Direct Support- Care of the Pueblo and assistance to the CCAC staff included site security to prevent unauthorized intrusion during the most intense periods of excavation, and the building of on-site kitchen, dining, laboratory, meeting, storage, and housing facilities. Later, by assisting in final landscaping of the backfilled areas of the Pueblo, members helped to hasten the time when the site returned to the state it was in before excavation began.
Trail Building- Many trails were built to assist with public interpretation and the prevention of damage to the site. Through numerous such activities members sought to create a harmonious and caring atmosphere associated the the human involvement at the Pueblo. This was perhaps the most important direct contribution of Amaterra to the Pueblo.
Plant Studies- Members collected and identified plants in the immediate area of the Pueblo. At one time our on site herbarium consisted of more than fifty species of plants. To assist Crow Canyon Center’s phenology project we made regular observations of the seasonality of a number of plant population in the area. The archaeologists have determined that the particular plants were of interest to the builders of the pueblo.
Meteorology- Members built and maintained three weather stations in the area. The main station was located at the Pueblo, the second, in the canyon below, and the third two miles to the west near one of the Center’s experimental gardens.
Animal Studies- Members identified forty-nine species of birds and seventeen species of mammals and reptiles at the Pueblo. We published pamphlets describing these animals for visitors to the site.
Evening Programs- Through the years, members provided many evening programs for the Center. These often included preparing and serving meals for as many as sixty people. Numerous campfire talks provided programs of interest both to the Center’s staff and to the public.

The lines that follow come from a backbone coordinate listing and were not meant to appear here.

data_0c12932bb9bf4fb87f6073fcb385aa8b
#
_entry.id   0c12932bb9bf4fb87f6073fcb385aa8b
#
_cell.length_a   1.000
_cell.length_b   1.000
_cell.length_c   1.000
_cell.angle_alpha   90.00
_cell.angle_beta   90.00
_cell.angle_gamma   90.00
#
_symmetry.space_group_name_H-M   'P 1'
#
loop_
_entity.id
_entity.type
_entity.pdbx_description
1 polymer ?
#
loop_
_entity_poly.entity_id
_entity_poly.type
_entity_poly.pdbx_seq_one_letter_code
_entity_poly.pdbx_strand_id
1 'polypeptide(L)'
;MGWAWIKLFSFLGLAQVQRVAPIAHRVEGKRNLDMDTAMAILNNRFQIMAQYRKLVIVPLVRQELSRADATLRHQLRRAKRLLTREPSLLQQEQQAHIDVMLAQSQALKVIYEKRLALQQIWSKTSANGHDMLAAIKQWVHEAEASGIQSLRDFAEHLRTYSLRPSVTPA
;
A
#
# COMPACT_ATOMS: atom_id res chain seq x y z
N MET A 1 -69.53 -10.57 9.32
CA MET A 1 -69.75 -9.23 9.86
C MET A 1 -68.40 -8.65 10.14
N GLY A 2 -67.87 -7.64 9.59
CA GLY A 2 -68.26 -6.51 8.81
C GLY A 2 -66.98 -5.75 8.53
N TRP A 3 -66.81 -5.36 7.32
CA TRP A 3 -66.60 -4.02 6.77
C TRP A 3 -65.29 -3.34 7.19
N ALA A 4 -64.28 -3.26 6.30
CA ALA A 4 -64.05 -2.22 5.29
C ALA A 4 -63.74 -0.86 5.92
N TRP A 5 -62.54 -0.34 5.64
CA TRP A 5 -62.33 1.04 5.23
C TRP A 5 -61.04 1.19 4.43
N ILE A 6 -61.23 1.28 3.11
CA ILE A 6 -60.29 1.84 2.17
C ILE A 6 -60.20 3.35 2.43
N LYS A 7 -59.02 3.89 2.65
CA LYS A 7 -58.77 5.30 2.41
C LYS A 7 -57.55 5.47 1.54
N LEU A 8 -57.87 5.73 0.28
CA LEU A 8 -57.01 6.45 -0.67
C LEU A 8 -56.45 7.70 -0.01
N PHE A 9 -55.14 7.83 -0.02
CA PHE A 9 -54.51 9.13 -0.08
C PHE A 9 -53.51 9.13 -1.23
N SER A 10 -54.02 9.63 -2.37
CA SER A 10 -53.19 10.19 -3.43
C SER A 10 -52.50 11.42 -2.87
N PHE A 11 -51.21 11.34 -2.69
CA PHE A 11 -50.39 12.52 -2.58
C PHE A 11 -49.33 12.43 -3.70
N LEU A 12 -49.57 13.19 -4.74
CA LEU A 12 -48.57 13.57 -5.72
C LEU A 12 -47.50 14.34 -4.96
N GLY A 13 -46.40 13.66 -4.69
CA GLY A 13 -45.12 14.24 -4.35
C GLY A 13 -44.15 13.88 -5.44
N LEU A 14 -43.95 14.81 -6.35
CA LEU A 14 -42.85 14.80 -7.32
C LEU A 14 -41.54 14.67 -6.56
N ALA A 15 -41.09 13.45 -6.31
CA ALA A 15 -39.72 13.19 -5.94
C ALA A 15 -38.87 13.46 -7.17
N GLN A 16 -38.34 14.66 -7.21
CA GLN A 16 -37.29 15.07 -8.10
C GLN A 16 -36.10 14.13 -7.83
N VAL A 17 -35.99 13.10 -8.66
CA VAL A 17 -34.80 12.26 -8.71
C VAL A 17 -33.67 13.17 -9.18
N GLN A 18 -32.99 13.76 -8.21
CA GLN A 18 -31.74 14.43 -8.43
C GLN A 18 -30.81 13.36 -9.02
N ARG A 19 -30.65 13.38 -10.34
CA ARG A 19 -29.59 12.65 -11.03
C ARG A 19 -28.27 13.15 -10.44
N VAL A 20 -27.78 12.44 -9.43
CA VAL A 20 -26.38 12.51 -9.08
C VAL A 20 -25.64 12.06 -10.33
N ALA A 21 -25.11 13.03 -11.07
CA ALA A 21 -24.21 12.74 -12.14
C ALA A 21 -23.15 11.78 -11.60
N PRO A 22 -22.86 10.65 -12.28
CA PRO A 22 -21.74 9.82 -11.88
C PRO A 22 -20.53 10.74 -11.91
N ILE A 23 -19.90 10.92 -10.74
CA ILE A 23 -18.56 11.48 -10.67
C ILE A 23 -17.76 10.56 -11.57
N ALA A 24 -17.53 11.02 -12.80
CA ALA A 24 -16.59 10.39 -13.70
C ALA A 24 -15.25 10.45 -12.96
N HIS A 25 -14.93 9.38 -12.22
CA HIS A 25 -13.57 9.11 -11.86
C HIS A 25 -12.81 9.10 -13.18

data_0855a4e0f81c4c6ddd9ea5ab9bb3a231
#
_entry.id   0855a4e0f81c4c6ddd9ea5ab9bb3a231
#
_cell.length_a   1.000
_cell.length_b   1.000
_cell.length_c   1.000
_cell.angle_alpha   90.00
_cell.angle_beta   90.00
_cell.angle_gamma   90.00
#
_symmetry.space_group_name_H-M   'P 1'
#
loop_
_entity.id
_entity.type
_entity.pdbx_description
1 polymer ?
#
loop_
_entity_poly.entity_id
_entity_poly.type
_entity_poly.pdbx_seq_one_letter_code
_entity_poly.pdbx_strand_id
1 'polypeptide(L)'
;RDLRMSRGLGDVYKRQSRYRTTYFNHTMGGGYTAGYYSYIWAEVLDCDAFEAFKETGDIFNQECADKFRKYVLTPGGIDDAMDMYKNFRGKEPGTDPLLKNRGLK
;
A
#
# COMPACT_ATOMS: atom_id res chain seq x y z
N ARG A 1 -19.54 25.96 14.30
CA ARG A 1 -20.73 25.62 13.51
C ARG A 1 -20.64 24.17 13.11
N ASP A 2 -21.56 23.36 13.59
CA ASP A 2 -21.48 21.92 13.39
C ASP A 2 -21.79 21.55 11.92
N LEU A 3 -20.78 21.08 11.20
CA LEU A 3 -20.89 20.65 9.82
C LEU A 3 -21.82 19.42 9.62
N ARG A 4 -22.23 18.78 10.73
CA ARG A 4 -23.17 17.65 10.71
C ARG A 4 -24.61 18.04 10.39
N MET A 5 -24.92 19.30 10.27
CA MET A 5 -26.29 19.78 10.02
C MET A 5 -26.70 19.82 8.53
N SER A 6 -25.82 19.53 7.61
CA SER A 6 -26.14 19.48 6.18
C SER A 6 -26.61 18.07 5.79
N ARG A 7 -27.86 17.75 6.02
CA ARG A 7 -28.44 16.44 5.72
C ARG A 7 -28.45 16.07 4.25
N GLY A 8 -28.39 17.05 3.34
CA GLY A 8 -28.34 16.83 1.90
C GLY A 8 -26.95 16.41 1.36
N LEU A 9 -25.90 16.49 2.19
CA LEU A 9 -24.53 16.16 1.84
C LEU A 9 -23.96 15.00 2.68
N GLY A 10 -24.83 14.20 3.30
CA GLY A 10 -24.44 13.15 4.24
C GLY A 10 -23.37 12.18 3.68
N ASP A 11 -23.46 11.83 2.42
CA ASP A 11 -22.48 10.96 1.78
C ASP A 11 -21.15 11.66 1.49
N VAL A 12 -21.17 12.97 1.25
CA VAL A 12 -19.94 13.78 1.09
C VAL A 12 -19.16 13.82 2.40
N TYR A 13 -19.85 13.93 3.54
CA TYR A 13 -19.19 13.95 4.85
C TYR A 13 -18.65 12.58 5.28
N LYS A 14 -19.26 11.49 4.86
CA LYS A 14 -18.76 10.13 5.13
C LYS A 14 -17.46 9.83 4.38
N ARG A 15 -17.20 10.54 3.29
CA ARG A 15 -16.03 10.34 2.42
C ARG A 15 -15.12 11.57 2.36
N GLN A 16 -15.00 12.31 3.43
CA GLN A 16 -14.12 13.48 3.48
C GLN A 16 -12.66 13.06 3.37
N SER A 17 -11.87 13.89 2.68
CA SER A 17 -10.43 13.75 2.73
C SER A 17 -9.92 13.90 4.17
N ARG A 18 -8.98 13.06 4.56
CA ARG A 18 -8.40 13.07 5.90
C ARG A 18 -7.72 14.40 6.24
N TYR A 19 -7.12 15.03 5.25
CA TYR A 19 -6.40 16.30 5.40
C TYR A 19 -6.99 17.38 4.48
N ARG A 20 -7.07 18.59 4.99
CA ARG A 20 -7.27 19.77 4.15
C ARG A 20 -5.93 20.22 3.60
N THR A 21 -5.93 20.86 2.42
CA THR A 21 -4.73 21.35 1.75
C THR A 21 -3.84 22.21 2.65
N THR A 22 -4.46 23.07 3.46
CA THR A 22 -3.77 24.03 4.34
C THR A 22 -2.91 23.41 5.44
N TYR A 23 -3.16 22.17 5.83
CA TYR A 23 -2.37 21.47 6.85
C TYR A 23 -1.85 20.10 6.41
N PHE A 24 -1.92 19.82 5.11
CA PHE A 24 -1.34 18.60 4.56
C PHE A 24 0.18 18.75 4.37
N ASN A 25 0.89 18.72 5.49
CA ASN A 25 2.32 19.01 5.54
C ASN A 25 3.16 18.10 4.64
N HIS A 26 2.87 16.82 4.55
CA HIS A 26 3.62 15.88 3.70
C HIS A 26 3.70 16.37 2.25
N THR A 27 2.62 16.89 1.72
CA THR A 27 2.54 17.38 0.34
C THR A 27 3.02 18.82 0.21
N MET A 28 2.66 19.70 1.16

Student Internships- During each of the years of Amaterra’s work at Sand Canyon Pueblo from five to ten student internships were made available to students who were at least eighteen years old. These two week long internships provided full room and board.
“On behalf of the Board, the staff, and the participants of Crow Canyon, please accept our sincere thanks for Amaterra’s years of service and support at the Sand Canyon Pueblo excavations. Scientifically, these excavations have been enormously important. As a theater for popular education, they have been enormously successful. That success was made possible in no small part by the remarkable efforts of you and your organization. Again, thank you for your years of volunteer support. I very much hope that Crow Canyon and Amaterra can work together again on future projects.”
-C. Paul Johnson, Chairman of the Board, CCAC August 27, 1993
“…They (Amaterra) provide us with environmental monitoring, interpretive, caretaking and logistical support at a remote 13th Century archaeological site that is the focus of our long-term research program. The result has been a tangible increase in the aesthetic, natural and cultural quality of the site and an increase in appreciation of those qualities by visitors who come in contact with Amaterra volunteers…”
-Ian Thompson, Executive Director, CCAC December 29, 1987